I had never done this before even though I always wanted to. I have spent 37 years in the Navy; but, that’s like a person joining the air force on the strength of his having travelled on the upper deck of a double-decker bus.
My wife and I were visiting Haridwar and Rishikesh after our Course Get-together at Dehradun. The day before attempting to make true our fantasy we visited the place called Shivpuri (23 Kms from Rishikesh towards Badrinath), the launching ground of most river rafting done in that area except for the really intrepid ones who go much further up the river.
Next day, we decided that we had to undertake a rapid quickly enough so as to get over the fear rather than launch ourselves from this location. So we went a kilometre further up and came to this spot:
We were staying with the army at Raiwala and with their help, it wasn’t difficult to book the rafts at reasonable prices. There are of course a number of rafting operators readily available charging you as little as Rupees 500 per head and about Rupees 3000 for the entire raft. We had a little difficulty because on the morning of our adventure, the operator told me that we (my wife and I) were both on the other side of sixty and regulations permitted him to permit people up to 38 years of age to undertake the rafting. He somberly added that a few years back a qualified rafting guide had lost his life when the raft toppled (capsized) in a rapid. Even the Wikipedia talks about whitewater rafting as extreme sports that may result in fatality.
Lyn (short for Marilyn) and I however convinced the operator that we would be very very careful. With me being from the Navy, our guide soon gained confidence and I negotiated one of the rapids standing up in the raft. I also enjoyed jumping in the river and swimming.
Lyn and I with a person from the army (Parmeswaran) to help us and our guide (Aryan) and his assistant soon formed a reliable team (the primary spirit of the rafting) and trusted one another with our lives. I learnt that the international rafting association, the governing body of rafting anywhere classifies the rapids into six classes with Class 1 being those rapids that require slight manoeuvering, with small rough areas, and not requiring anything more than basic skills to the most dangerous rapids being of Class 6 with risk of serious injury and death being very high. But then, if there is no risk, there is no fun (Please read my: ‘The Lure Of Going On A Limb’ after my rappelling experience). They say only the most tortuous paths lead to the most beautiful destinations and in case of whitewater rafting, it is very true.
There are of course a number of rapids by the time you get to the destination (Ram Jhoola at Rishikesh) and one of the fearful ones is called Roller Coaster. Here is a video made by me of other rafts going through this rapid (whilst you are in the raft and negotiating it, clicking videos is the last thing that you’d want to do. Hence, I don’t have videos of our negotiating these rapids):
Here is the first of the rapids called ‘Camel Top’ that we negotiated (the video is shot by me of another boat doing the same thing):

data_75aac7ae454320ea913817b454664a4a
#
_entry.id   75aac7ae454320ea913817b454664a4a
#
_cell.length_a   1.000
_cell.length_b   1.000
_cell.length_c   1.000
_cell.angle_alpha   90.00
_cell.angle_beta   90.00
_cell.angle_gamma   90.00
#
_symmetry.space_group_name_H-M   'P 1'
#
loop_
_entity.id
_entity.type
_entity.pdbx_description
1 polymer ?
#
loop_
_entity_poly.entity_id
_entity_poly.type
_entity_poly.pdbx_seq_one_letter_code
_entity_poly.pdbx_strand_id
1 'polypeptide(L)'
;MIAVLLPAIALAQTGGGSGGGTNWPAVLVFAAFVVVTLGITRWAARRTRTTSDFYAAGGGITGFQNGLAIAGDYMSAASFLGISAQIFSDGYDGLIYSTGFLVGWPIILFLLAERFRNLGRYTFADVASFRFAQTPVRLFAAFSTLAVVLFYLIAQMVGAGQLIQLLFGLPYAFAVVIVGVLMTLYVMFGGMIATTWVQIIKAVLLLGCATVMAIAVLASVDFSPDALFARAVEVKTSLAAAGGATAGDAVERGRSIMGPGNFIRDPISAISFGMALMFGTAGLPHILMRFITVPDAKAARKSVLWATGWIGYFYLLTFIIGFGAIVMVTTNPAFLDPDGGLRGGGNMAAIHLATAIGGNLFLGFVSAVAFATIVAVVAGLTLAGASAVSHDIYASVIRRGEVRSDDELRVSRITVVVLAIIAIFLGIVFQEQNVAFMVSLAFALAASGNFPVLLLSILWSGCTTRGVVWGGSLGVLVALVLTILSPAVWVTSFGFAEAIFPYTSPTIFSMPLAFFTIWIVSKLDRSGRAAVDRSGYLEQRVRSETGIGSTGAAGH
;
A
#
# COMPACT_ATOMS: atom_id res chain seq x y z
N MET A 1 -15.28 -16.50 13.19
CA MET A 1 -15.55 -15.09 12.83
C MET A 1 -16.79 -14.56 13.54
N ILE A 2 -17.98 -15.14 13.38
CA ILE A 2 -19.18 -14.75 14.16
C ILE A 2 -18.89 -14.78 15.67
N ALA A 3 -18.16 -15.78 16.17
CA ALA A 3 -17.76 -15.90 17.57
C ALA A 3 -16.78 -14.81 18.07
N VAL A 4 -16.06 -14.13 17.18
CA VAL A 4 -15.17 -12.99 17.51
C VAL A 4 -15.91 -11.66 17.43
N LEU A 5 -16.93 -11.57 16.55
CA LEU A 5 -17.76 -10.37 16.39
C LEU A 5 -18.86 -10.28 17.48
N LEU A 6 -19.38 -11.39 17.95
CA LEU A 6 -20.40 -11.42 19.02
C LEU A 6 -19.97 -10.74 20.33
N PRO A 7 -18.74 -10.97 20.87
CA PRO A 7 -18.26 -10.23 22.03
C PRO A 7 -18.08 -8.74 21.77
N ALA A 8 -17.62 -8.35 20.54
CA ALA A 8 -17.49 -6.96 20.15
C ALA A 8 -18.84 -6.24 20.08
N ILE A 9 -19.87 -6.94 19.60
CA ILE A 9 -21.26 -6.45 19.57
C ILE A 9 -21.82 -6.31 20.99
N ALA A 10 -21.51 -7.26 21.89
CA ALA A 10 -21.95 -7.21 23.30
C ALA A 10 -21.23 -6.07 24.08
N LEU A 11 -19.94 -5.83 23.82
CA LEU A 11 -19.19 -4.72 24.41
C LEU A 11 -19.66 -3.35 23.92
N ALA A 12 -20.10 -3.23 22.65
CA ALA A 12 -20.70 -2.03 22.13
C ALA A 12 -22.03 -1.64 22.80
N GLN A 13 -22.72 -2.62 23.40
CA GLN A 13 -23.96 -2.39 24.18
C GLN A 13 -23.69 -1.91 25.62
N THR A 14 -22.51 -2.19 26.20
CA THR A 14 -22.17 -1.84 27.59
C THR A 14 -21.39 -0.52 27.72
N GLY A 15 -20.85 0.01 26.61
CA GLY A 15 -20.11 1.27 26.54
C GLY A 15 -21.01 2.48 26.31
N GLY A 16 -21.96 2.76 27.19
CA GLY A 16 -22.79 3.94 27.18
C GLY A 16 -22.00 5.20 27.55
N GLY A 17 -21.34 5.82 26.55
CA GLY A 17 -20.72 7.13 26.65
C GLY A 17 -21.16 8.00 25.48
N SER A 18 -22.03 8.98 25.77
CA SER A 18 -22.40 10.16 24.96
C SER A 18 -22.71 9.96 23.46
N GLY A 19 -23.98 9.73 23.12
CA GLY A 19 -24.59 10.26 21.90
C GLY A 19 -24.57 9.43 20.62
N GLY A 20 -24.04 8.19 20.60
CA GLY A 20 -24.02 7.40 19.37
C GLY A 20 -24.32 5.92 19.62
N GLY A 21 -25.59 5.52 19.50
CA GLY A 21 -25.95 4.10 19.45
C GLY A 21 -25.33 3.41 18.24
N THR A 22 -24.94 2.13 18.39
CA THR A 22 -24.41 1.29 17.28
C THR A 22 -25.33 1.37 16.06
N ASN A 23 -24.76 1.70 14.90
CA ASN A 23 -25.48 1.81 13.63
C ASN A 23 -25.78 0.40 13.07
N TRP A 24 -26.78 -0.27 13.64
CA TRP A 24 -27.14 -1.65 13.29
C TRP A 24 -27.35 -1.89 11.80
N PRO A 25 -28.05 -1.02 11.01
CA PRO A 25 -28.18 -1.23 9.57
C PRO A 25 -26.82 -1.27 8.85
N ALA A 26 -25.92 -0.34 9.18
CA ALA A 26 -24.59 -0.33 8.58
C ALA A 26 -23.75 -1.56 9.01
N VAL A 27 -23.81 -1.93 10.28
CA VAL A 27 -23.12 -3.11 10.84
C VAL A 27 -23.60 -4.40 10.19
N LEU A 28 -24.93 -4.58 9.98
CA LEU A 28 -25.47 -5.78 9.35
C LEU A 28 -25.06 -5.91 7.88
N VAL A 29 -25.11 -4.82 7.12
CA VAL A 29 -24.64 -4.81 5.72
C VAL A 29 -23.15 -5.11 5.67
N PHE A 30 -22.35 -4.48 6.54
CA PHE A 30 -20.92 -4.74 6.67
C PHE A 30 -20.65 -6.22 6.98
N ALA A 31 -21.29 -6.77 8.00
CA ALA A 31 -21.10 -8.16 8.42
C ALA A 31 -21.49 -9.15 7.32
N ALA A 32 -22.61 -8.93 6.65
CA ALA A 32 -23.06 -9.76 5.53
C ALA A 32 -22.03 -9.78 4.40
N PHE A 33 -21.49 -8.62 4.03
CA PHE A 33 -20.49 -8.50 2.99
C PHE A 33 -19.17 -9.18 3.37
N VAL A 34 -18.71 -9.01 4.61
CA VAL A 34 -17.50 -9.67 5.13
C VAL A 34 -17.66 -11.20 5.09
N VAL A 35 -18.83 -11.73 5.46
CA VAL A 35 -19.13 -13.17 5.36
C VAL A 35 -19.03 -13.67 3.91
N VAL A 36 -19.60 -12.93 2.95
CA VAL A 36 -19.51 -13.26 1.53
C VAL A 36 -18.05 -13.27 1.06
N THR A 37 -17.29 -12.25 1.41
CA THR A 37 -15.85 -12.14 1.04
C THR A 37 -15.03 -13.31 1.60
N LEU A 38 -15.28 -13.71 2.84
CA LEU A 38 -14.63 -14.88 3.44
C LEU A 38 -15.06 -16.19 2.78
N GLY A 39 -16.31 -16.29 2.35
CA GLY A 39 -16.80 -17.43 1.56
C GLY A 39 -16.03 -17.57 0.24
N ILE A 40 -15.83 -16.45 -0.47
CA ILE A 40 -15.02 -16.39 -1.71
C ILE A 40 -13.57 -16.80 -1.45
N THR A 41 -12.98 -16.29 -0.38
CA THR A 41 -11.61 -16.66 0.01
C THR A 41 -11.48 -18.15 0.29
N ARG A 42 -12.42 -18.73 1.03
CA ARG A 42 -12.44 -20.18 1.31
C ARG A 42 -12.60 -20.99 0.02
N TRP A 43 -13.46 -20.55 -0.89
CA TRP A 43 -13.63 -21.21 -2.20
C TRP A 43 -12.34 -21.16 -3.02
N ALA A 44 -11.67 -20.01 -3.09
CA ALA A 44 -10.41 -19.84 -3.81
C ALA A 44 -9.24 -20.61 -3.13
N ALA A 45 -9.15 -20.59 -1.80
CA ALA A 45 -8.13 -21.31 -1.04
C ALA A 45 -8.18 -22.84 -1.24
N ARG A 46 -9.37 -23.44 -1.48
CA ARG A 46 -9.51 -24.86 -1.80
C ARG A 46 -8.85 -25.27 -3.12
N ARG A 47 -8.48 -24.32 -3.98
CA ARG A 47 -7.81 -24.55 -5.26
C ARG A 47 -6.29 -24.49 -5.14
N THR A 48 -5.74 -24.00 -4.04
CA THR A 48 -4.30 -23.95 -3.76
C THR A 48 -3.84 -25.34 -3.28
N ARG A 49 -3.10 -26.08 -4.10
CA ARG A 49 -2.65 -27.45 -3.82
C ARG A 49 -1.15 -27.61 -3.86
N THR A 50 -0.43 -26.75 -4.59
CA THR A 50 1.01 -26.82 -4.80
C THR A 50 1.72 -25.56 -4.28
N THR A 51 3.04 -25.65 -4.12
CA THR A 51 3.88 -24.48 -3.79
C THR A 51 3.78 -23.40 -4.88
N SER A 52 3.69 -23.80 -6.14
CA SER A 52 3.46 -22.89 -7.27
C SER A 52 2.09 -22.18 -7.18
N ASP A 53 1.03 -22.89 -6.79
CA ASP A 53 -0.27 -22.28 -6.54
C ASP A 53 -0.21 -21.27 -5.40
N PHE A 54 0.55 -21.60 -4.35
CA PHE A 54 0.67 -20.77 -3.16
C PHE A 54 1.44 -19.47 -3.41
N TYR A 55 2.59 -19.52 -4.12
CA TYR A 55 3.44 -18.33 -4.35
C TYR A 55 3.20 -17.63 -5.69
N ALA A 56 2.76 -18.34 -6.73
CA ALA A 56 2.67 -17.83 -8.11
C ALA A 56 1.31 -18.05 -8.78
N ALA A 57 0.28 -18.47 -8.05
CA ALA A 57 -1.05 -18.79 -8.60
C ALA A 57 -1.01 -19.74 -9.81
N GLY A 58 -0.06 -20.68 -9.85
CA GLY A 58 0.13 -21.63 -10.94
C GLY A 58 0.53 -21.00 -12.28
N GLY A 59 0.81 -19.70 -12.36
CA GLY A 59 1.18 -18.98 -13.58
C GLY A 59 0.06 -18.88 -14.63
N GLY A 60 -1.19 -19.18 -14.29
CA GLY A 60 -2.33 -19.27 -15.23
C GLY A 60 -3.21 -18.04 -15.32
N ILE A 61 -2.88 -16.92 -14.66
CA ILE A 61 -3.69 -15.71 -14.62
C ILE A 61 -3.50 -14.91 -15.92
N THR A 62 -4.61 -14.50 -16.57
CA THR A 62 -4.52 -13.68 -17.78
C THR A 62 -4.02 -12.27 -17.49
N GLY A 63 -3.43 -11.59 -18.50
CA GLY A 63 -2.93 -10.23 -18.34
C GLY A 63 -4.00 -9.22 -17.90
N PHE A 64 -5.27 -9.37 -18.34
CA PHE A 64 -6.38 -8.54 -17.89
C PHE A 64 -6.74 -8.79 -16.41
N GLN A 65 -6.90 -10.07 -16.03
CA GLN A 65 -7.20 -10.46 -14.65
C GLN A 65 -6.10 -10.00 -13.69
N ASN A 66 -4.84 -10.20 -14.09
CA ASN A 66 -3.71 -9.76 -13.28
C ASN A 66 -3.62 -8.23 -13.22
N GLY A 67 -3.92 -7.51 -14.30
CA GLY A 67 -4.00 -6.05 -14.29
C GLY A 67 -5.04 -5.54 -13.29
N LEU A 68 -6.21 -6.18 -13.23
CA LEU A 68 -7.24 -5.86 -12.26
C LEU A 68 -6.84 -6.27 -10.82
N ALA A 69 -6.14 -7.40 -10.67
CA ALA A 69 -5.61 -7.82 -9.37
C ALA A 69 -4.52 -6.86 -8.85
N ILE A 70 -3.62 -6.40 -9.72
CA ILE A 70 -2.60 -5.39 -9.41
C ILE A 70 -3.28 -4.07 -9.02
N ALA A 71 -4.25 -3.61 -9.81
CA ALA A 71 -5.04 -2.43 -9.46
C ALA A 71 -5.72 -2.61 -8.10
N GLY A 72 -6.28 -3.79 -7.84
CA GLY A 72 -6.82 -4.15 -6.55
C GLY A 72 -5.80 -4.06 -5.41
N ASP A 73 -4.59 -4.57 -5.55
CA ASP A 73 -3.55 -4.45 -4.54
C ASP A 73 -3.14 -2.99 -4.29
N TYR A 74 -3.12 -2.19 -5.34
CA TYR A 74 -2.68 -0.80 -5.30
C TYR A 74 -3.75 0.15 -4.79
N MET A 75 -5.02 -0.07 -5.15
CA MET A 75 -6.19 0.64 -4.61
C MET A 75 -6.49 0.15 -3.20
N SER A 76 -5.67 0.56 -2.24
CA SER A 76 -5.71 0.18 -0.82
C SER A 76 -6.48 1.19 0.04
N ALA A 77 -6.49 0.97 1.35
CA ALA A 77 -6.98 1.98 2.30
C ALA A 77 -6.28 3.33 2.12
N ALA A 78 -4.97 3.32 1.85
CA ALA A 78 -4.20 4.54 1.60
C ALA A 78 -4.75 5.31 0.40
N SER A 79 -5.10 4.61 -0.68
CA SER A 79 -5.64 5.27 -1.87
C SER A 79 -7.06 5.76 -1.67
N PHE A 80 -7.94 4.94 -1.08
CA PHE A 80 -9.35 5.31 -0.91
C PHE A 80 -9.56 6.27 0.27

It is not just the rapids that give you thrill. Every once in a while you come across calmer waters (of course with strong under currents) and then you get to look out and admire the scenery and your other mates in the raft:
In the above pics, you would have noticed a man on the bank, in maroon robes playing on the flute. He was playing the popular arti Raghupati Raghav Raja Ram. My video couldn’t capture the notes but I could capture the atmosphere:
Whilst paddling through the rapids, the technique that we used more often than not was to continue with the momentum as much as possible by rapid paddling called punching. High siding (leaning out as much as possible on the higher side in order to right the raft going through the rapid) was used only once or twice and we didn’t use low siding at all. For a navy-man, who has done these enough at sea in a sailing boat, there was nothing new, however. I must, at this stage, have a word of praise for my partner, my wife, for not just the daring but enjoying the adventure thoroughly:
I was reminded of the time, seven years ago, when we went to Andaman and Nicobar islands and I offered her to do snorkelling with me in Chidhiya Tapu. She was apprehensive of lowering herself into the sea because she doesn’t know swimming. However, after she learnt the technique and saw the beautiful choral underwater, she didn’t want to get out:
Rafting can actually be that kind of fun and more. One doesn’t ever want it to get over. It is like going through the river of life with all its ups and downs, dangerous and risky times, calm and happy occasions and of course the joy of having been there and done that.
Soon we had crossed the last of the rapids called Doble Trouble, the name having derived from the rocks in the middle of the river, dividing the river into two. At this point we started seeing first the Laxman Jhoola and then our destination the Ram Jhoola:
We had had an experience of a lifetime and as we saw the Ram Jhoola and the places around, wanted it to go on and on and never finish:
The notes of the final part of the aarti of the evening before for Gange Maa echoed in our hearts and ears and we felt fortunate that Ganga Mata (Mother Ganga) gave us the opportunity to be with her and witness her kindness, loveliness and enchantment even if for just two and half hours:
Be part of this enchantment and do this adventure at least once in your life. As far as my wife and I are concerned, it has prepared us for bigger and greater adventures.
Zindagi na milegi dobara (You can’t get your life again).
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